Exclusive: British voters turned a deaf ear to scary warnings about leaving the E.U. and struck a blow against an out-of-touch, self-interested and incompetent Western Establishment, a message to the U.S., too, writes Robert Parry.
Almost 15 years ago, warnings of an Al Qaeda attack were flashing red amid evidence of Saudi complicity, but George W. Bush ignored the alarms and the 9/11 attacks changed history, a mystery that 9/11 widow Kristen Breitweiser continues to plumb.
The U.S. mainstream media avoids the word “coup” when a disfavored leader is ousted, but the silence around Iran’s 1981 coup also may have served Ronald Reagan’s political self-interest in keeping secret his own “coup,” as Mahmood Delkhasteh reflects.
Exclusive: The Washington Post, the neocons’ media flagship, has fired a broadside at a new documentary after it blasted a hole in the side of the anti-Russian Magnitsky narrative, which helped launch the new Cold War, writes Robert Parry.
A new documentary blows apart the West’s Russia-bashing narrative about the 2009 death of Sergei Magnitsky, so the response has been to stop the public from seeing the film while calling it Russian “agit-prop,” as Gilbert Doctorow explains.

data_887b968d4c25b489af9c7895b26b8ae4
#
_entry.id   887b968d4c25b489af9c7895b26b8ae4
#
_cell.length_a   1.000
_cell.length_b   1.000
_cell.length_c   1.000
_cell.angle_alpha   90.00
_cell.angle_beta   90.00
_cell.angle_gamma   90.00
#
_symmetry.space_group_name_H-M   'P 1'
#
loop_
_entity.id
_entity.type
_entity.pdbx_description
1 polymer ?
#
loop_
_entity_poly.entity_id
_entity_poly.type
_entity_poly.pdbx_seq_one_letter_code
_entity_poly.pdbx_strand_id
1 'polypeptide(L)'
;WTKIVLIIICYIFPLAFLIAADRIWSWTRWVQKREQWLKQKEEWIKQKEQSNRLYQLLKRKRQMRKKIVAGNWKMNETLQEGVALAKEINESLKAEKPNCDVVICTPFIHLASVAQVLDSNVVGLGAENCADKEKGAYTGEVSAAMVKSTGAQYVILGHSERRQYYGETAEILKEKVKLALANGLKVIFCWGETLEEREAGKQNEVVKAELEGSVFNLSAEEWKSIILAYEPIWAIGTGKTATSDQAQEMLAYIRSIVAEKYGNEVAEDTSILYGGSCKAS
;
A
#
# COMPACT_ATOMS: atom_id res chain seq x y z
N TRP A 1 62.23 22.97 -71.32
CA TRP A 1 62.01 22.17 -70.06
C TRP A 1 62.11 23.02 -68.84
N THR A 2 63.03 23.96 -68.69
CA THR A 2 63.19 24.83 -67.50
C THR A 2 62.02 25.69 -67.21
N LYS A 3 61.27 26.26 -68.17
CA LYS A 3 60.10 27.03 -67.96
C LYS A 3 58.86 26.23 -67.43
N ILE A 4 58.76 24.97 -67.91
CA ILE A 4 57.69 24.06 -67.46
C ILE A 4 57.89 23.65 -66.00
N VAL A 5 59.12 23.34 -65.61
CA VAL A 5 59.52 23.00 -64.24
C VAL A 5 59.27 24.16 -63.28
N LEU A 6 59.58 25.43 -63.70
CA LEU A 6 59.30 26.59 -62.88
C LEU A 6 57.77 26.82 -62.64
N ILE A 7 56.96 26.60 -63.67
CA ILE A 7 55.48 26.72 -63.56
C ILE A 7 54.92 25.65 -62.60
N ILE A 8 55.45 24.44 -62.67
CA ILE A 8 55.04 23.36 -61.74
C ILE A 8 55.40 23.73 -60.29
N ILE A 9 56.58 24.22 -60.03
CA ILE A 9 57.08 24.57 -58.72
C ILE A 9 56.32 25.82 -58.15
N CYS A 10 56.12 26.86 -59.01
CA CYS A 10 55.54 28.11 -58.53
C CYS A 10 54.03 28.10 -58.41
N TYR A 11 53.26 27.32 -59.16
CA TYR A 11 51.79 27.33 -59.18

The Orlando massacre was primarily a hate crime against gays, aided by lax gun laws, rather than a terror strike by an ISIS acolyte — and thus the media/political analysis is wide of the mark, writes Lawrence Davidson.
Hillary Clinton has shown no real remorse over her support for neocon “regime changes,” aggressive wars and belligerence toward Russia, leaving the oft-obnoxious Donald Trump as the relative peace candidate, says John V. Walsh.
From the Archive: The Washington Post’s takeout on Donald Trump’s ties to notorious McCarthyite Roy Cohn mentioned Cohn’s links to Ronald Reagan and Rupert Murdoch, but there is much more to that, reported Robert Parry in 2015.
Exclusive: More than 50 U.S. State Department “diplomats” sent a “dissent” memo urging President Obama to launch military strikes against the Syrian army, another sign that Foggy Bottom has collectively gone nuts, writes Robert Parry.
Donald Trump’s angry and ugly populism has roots going back to Jim Crow-era race-baiters and Cold War-era red-baiters, including Joe McCarthy’s adviser Roy Cohn and his disciples, write Bill Moyers and Michael Winship.